For me, the intrathecal worked very quickly, but it did not obliterate the pain. That was fine. I could manage the pain. Contractions remind me of waves in the ocean; they start slow like ripples, then build...build..buildBuildBUILD and CREST!... With the drugs, it worked more like ripple...ripple...build..build..BUILD/done. No crest. No incredible burst of pain in the hips. As the contractions came and went, coasting away in this tolerable, gentle way, I found myself delightfully surprised. So surprised that I started smiling and talking. Smiling!

"It's so much better," I told Jake. "It's not that bad."

Laughing away the contractions while in the on-all-fours position. easy peasy.

Laughing away the contractions while in the on-all-fours position. easy peasy.

Let's be clear: it was still very difficult and still painful, but I knew what else it could be, and it was not that. Let's just say my glass was half full right then.

So off we went. My contractions continued on and became closer together. When the midwives first checked me in the hospital, I was already 8 centimeters dilated. 8!!!!!! That means I went from 0 to 5 in the two weeks before, and from 5 to 8 in the two precious hours I was having contractions at home and then driving to the hospital. That's fast.

But we had to get to 10 centimeters, and I had a few tricks up my sleeve. My HypnoBabies training had previously taught me about the power of distraction. Although I wasn't planning to do things by the Hypno book again, I really liked this idea and totally planned to steal it. I wrote some up notecards with places and people from my life that I could think about and visualize during the contractions. Jake would read them to me and kind of walk me through each one. So, for example, he would tell me to imagine our backyard garden...think about the strawberries growing in the raised bed...remember Olivia picking the strawberries as soon as they ripened. And so on and so forth. It worked well. I dug it. Jake was a great co-captain.

My mom and dad were also aboard the baby-having ship. Yes, both my parents were there. My dad mainly rubbed my back and told me how well I was doing. You know, dad stuff. My mom did the same, but she also interacted with the nurses and midwives, and asked questions so Jake and I could focus on our thing, and also took some great pictures and video. I watched the video later and it was incredible. But it was weird. And there was a lot of my butt. Like, WAY too much. (No, don't bother scrolling ahead, it's never going to be linked here.)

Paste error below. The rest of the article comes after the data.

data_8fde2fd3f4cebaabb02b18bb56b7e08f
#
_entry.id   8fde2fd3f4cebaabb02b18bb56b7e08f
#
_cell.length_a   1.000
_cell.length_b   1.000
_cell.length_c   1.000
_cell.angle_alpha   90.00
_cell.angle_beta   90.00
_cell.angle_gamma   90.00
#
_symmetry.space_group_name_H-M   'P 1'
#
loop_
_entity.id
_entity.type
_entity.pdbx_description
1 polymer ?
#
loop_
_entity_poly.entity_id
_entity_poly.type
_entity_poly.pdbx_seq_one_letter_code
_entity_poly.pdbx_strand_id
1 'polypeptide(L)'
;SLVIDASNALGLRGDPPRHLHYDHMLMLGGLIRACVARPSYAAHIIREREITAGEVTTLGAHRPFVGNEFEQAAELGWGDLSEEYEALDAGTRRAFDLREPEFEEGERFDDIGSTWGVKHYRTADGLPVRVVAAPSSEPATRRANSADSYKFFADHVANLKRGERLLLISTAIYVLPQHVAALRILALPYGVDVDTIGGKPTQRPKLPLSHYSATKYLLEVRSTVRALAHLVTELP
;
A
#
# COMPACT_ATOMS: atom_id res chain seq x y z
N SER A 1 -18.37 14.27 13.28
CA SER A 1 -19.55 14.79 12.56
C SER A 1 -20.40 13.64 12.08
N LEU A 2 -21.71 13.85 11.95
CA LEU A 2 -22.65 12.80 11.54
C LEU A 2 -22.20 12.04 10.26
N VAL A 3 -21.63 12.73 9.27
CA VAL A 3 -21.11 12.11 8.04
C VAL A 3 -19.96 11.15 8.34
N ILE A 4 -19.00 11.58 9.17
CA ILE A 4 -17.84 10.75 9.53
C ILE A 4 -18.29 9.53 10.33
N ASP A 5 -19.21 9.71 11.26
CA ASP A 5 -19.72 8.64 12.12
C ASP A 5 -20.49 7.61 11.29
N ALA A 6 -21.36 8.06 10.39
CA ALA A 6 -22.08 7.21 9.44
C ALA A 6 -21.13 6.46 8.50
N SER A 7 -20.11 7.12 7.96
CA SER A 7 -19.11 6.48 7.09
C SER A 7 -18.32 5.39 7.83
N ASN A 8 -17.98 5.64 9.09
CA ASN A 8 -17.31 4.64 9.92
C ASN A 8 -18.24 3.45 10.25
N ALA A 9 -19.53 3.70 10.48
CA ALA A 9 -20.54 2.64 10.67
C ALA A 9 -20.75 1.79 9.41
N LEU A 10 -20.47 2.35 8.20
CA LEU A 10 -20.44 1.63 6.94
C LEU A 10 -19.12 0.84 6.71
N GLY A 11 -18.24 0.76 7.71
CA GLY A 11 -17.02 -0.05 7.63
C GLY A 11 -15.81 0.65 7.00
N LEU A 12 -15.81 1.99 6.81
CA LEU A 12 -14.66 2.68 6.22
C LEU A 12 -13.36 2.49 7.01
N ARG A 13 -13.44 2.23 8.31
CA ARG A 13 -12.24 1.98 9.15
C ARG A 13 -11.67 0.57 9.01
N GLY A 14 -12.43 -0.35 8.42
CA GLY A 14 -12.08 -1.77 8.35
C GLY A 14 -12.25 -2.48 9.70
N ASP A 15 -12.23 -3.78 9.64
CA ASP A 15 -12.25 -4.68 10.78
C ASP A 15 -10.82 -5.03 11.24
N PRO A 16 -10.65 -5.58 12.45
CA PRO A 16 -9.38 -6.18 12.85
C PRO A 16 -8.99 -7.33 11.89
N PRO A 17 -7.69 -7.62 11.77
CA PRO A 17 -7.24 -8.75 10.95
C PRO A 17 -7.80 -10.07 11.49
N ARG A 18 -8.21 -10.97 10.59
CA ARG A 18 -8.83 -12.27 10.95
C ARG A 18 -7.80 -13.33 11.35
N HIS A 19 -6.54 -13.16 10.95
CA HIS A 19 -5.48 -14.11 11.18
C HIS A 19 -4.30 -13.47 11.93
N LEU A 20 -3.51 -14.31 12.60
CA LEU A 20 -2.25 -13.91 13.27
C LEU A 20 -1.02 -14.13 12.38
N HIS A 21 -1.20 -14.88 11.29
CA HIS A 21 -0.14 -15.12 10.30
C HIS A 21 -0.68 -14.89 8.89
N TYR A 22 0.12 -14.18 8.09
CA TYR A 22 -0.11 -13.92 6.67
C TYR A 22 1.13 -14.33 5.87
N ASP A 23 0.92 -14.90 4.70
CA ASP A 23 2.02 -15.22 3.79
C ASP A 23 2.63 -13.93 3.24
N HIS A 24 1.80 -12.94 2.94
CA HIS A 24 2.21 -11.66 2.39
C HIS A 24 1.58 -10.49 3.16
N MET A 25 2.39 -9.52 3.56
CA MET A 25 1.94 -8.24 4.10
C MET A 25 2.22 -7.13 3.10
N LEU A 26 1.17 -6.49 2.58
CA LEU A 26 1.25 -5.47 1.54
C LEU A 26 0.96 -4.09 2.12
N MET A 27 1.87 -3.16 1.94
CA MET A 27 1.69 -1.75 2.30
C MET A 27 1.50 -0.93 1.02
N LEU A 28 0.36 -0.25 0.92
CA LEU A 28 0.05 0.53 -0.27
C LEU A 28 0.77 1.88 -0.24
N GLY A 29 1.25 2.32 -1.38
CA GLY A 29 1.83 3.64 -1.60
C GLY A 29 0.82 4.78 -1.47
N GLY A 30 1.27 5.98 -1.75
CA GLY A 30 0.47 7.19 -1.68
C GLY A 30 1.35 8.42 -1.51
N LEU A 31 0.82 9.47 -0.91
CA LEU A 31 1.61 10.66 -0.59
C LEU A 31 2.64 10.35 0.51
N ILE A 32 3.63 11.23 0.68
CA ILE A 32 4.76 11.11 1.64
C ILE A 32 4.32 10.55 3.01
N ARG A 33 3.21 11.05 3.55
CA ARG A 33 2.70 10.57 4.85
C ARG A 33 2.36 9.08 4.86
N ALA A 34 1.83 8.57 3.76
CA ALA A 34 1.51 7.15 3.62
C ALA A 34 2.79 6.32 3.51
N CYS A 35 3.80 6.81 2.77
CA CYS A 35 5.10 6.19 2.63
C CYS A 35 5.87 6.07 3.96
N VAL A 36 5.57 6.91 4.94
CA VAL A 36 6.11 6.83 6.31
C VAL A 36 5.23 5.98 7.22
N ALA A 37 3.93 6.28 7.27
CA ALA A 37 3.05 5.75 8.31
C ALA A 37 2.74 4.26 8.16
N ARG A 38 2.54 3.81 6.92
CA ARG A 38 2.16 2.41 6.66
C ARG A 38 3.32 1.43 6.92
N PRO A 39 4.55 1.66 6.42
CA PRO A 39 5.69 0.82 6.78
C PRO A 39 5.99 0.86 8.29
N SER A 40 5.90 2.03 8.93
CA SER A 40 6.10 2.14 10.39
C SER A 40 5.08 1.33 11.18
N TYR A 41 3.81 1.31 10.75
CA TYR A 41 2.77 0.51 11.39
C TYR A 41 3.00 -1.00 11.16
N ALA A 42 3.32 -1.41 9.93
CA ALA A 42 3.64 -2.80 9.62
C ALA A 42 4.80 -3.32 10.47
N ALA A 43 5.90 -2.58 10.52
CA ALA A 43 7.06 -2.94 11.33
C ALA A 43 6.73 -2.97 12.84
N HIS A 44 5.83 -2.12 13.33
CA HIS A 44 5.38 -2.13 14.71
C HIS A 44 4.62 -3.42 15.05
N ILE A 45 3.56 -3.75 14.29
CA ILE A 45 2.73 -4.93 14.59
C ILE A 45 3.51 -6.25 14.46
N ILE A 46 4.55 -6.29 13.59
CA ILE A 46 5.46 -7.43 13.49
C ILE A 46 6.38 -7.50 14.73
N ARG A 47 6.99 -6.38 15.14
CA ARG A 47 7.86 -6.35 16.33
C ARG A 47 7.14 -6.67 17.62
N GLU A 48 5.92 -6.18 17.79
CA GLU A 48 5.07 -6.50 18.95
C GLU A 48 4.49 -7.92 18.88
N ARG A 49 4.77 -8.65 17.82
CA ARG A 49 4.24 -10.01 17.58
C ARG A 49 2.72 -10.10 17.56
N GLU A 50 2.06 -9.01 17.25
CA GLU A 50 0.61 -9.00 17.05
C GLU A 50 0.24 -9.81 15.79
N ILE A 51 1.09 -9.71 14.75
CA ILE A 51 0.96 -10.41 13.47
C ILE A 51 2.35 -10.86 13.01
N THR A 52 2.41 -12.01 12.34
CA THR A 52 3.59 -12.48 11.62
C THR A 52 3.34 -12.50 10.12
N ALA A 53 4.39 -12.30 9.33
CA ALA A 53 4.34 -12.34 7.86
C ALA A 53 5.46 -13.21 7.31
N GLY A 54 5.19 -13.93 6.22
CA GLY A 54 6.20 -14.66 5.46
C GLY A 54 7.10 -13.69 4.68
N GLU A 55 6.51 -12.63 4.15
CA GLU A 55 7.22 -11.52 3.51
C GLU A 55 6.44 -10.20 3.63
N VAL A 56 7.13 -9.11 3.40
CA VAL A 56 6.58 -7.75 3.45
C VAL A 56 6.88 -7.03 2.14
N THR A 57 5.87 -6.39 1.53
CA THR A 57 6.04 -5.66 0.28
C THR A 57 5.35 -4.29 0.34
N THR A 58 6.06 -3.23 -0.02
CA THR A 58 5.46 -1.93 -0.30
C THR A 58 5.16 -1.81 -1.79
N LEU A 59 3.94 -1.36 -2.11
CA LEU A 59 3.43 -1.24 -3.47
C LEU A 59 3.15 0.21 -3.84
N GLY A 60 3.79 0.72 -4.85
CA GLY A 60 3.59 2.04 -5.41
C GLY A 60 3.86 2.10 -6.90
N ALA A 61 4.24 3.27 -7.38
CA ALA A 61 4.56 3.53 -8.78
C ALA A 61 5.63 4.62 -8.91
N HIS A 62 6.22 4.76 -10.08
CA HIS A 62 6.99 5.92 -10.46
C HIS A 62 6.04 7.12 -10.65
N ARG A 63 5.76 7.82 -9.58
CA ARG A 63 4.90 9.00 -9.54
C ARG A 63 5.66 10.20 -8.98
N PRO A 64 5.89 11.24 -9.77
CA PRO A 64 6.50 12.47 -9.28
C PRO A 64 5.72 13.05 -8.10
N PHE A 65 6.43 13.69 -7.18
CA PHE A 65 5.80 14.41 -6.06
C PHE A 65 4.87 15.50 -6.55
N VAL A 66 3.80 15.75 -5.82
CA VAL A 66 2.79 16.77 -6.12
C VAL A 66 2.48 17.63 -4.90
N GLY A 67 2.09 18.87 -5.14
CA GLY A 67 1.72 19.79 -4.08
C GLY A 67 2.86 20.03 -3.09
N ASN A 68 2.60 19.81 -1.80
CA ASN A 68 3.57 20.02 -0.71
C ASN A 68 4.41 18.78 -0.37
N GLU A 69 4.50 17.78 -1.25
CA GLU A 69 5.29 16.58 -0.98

Since I wasn't completely incapacitated by the drugs, and since my midwives were kickass, they let me change positions on the bed. I moved to this all-fours/child's pose for a while. It was nice. I shifted back to my right side when I got the urge to push. I planned to push on my side. I did that the first time and it worked well, and Patricia the midwife agreed that it would be a "beautiful way to push." Hells yeah. One person can grab your top leg and brace it, another person can block your bottom leg and you push on that person. It simulates a squatting position without the major downside of squatting, which is that it's F-ing impossible to squat when you're having a baby.

Although I knew I could push, I didn't want to throttle forward too fast. I pushed a little...pulled back...pushed again. When the energy rose I started pushing harder.


Now pause for a second. Suddenly I look around and see people rushing toward me. What is going on? Where are they going? Wait, they're passing me. They aren't going to me, they're going to my DAD, who has started to FAINT. Whaaa?? Can this be happening?! My first thought: "Oh my God I've destroyed my father with all this dramatic pushing, what have I done?!!" But my second thought: "No, wait, my dad is a registered nurse, he doesn't get freaked out by this stuff. What is wrong?" In the end, nothing was wrong. I mean, Dad was fine, just very dehydrated and very tired and the room was very hot (my fault, I asked them to crank it). The nurses got him some water and a chair and he felt better. Meanwhile, I got back to pushing a baby out of my uterus.

Jake is talking me through a contraction as my dad rubs my back. I'm almost ready to push.

Jake is talking me through a contraction as my dad rubs my back. I'm almost ready to push.

Pushing is not like contractions. In my opinion, it's better. It's so powerful and all-encompassing and there is just nothing like it in our human experience. (Well, there is one thing that is SORTA similar. Gross, I know, but it's true. As my friend and OB/GYN always says, if you're not pooping, you're not doing it right! Someone should needlepoint that.)